Promise resources

Part of “Learn to write async code in JavaScript.”

Table of contents

MDN guides

If you want to learn about promises, I suggest you start by reading the MDN guide: “Using Promises”, and after that the Promise reference or “Creating a promise”. They have a simple language, especially the first, and a lot of examples—I find the last important if you want to learn a new code concept.

Notes from MDN - Using Promises

“MDN - Using Promises”

  • Promises always run after the current task in the event loop. That means that they can’t run or even complete while the current task still executes—something that’s possible with callbacks. The callback bit is from YDKJS, and I think that he means 3rd party callbacks, like a payment API.
  • You can create chains of promises by adding multiple thens after a promise, transforming the result in each step. Chaining.
  • Each then returns a promise (or undefined if you forget to return something) even if it doesn’t look like a promise—if it’s a string or a number, for example. Chaining.
  • catch is a shorthand for then(null, errorHandler).
  • You can add a listener for unhandled rejected promises in the browser (in Node they are logged automatically in the console). Promise rejection events.
  • The promise chain stops if there is an exception, and control is transferred to the next error handler. Error propagation.
  • Some common mistakes are: not returning something inside then, unnecessary nesting, and not registering a catch method at the end. Common Mistakes.

Jake Archibald on promises

A lot of information from the previous MDN articles is also available in Jake Archibald’s article on promises. He starts by introducing you to promises, but the difficulty rises quickly with some advanced usage tips.

Notes from Jake Archibald’s article on promises

JavaScript Promises: an Introduction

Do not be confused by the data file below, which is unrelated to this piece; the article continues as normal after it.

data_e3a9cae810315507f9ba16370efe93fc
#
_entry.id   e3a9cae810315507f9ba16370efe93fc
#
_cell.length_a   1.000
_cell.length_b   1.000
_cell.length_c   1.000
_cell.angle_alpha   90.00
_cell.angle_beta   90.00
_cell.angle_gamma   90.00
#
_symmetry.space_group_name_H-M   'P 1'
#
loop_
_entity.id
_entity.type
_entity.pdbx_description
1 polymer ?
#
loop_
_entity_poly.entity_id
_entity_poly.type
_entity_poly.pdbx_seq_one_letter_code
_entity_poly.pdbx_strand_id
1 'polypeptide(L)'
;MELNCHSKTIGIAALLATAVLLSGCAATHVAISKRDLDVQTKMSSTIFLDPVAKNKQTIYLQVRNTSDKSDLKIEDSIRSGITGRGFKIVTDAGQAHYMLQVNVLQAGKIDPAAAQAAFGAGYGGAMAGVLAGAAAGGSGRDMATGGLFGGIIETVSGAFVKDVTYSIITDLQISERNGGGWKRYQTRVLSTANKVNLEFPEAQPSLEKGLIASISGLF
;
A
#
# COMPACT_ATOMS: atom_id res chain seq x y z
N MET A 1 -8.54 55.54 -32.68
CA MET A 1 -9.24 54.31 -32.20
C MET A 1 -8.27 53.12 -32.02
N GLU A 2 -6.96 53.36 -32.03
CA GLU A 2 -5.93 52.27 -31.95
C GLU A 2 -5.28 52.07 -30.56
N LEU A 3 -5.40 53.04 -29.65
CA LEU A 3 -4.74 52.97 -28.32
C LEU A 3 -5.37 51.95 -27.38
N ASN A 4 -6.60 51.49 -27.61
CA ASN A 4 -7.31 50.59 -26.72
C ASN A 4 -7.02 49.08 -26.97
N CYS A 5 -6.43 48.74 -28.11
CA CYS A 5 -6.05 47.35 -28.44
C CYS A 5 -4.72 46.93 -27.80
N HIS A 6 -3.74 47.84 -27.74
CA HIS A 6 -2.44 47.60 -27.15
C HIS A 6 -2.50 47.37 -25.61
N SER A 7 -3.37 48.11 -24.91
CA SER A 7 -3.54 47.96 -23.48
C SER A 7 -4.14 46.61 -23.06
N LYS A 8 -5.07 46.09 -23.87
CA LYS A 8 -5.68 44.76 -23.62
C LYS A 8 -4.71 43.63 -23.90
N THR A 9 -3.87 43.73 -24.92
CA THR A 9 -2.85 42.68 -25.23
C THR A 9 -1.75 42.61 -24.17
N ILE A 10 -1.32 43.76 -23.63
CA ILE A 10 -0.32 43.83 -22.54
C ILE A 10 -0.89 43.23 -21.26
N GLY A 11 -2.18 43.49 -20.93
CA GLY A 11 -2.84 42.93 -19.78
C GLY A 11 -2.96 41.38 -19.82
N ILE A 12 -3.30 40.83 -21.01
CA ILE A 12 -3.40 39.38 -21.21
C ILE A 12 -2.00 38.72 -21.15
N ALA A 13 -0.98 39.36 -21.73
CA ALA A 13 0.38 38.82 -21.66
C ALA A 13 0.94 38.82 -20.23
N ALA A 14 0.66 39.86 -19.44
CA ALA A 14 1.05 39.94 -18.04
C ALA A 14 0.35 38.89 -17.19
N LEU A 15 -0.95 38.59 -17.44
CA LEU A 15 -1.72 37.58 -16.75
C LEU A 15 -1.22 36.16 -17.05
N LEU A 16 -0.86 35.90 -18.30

• It’s customary to pass an error object to reject because it can capture the stack trace. There is also an ESLint rule you can enable for that.

  • then takes two functions as parameters: one for success, and one for failure. Both are optional.

  • If you return a simple value inside a then, the next then gets that value as input—and resolves immediately. Use it to transform values. But if you return a promise, the code waits for that promise. Queueing asynchronous actions.

  • Prefer catch over then(undefined, function) or just then(success, failure) because it’s more readable. Error handling.

  • A subtle difference between then(func1, func2) and then(func1).catch(func2) is that in the first case only func1 will be called if it rejects. In the second case, both will be called if func1 rejects. Error handling.

  • “Rejections happen when a promise is explicitly rejected, but also implicitly if an error is thrown in the constructor callback.” They also get rejected if an error is thrown inside a then or even inside a catch. JavaScript exceptions and promises.

  • Use Promise.resolve() to resolve (success or failure) a promise and Promise.reject() to create a rejecting promise.

  • He shows a trick on how to make a forEach loop async aware:

    // Start with a promise that always resolves
    var sequence = Promise.resolve();
    
    // Loop through our chapter urls
    story.chapterUrls.forEach(function(chapterUrl) {
      // Add these actions to the end of the sequence
      sequence = sequence
        .then(function() {
          return getJSON(chapterUrl);
        })
        .then(function(chapter) {
          addHtmlToPage(chapter.html);
        });
    });

    I prefer Promise.all(array of promises) for parallel or a for-of loop and await for sequential processing because the code above looks weird. Having said that, he later improves the readability by using a reduce instead of a simple variable. Creating a sequence.

    // Loop through our chapter urls
    story.chapterUrls.reduce(function(sequence, chapterUrl) {
      // Add these actions to the end of the sequence